Virtual health & wellness programs with your library

Everyone can use some health and wellness support in these times, and your library is committed to providing free access to all.

Register via the library’s calendar for ongoing programs like Midday Meditation, Grief Journaling, and more, which are regularly held on Zoom. Find program details below, as well as more health and wellness resources from your library.

Midday Meditation

First Tuesdays, 12-12:30 pm.

Now is a great time to start a practice or revisit one. This is a welcoming group of meditators, old and brand new, led by instructor and practitioner Betsy Grimm.

The session starts with Kundalini breath practices that offer powerful practices to shift your state of mind and make meditation more accessible.

Chair Yoga

Tuesdays, 3-3:30 pm.
Starting Tuesday, September 14, Chair Yoga moves to 12-12:30 pm.

Calm and center your mind while moving your body through intentional poses and sequences. Chair yoga can improve your flexibility, concentration, and strength, while boosting your mood, and reducing stress and joint strain.

Chair yoga and meditation are accessible and open for all. Led by instructor DuShaun Branch, who is focused on bringing yoga to as many BIPOC and plus-sized communities as possible.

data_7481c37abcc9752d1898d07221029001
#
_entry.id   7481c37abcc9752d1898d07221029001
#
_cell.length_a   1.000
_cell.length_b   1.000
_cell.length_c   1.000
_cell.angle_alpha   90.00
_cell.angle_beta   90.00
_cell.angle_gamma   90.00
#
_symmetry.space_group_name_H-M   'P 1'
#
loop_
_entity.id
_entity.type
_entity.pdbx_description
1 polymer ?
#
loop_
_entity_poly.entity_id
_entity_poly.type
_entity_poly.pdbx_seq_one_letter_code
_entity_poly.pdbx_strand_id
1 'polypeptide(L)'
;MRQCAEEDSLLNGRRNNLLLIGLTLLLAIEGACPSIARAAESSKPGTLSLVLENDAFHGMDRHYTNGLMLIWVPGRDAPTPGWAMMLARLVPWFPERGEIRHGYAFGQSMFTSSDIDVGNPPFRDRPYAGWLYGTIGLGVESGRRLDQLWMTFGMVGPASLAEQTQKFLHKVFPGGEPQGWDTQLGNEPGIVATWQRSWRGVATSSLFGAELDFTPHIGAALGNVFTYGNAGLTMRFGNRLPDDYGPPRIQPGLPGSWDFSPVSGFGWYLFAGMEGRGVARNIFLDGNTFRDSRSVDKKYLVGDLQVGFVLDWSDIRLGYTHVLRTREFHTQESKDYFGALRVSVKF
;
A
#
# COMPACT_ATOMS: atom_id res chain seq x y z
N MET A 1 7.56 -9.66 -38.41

Memory Cafe

Third Tuesdays, 2-3 pm.

Designed for individuals living with memory loss and their care partners to have a safe space in the community to connect, Memory Cafe is a partnership of Oak Park Township Senior Services, River Forest Public Library, and Oak Park Public Library.

Death Cafe: ‘A conversation about living’

Bimonthly on Sundays, 2-3:30 pm.

“Often, people do not talk about death until faced with the tragedy,” says palliative care social work student and group facilitator Katie Tyrrell Weimann. “At the Oak Park Death Cafe, we bring attention to the impermanent nature of life and remember the sacredness of each breath.”

Death Cafe is a discussion group, rather than a grief support or counseling session. Since 2011, Death Cafes have spread around the world.

“Some people come to listen and others share personal stories,” Weimann says. “It can be a call to action or a discussion about the mystery of life. The conversation about death and dying is a conversation about living.” 

Grief Journaling: ‘An outlet to help figure out how to grieve’

Last Sundays, 2-4 pm.

“The Grief Journaling Workshop has been a help to people who have lost loved ones during this pandemic,” Harrell says. “It’s given them an outlet to help figure out how to grieve during this time.”

Harrell is a co-leader of the Grief Journaling Workshop series, along with Death Cafe facilitator Katie Tyrrell Weimann and Neighborhood Services Supervisor Jeanine Vaughn.

“You don’t have to be a writer to journal,” Vaughn says. One of the beautiful things, she adds, is that “even if you’re not experiencing the same thing, you can still relate” to what others are sharing.

Books, videos & more with your library card


Contact our Social Services team

The library’s Social Services and Public Safety team can refer people to local and virtual resources, including COVID-19 crisis resources and information about virtual mental health assessments.

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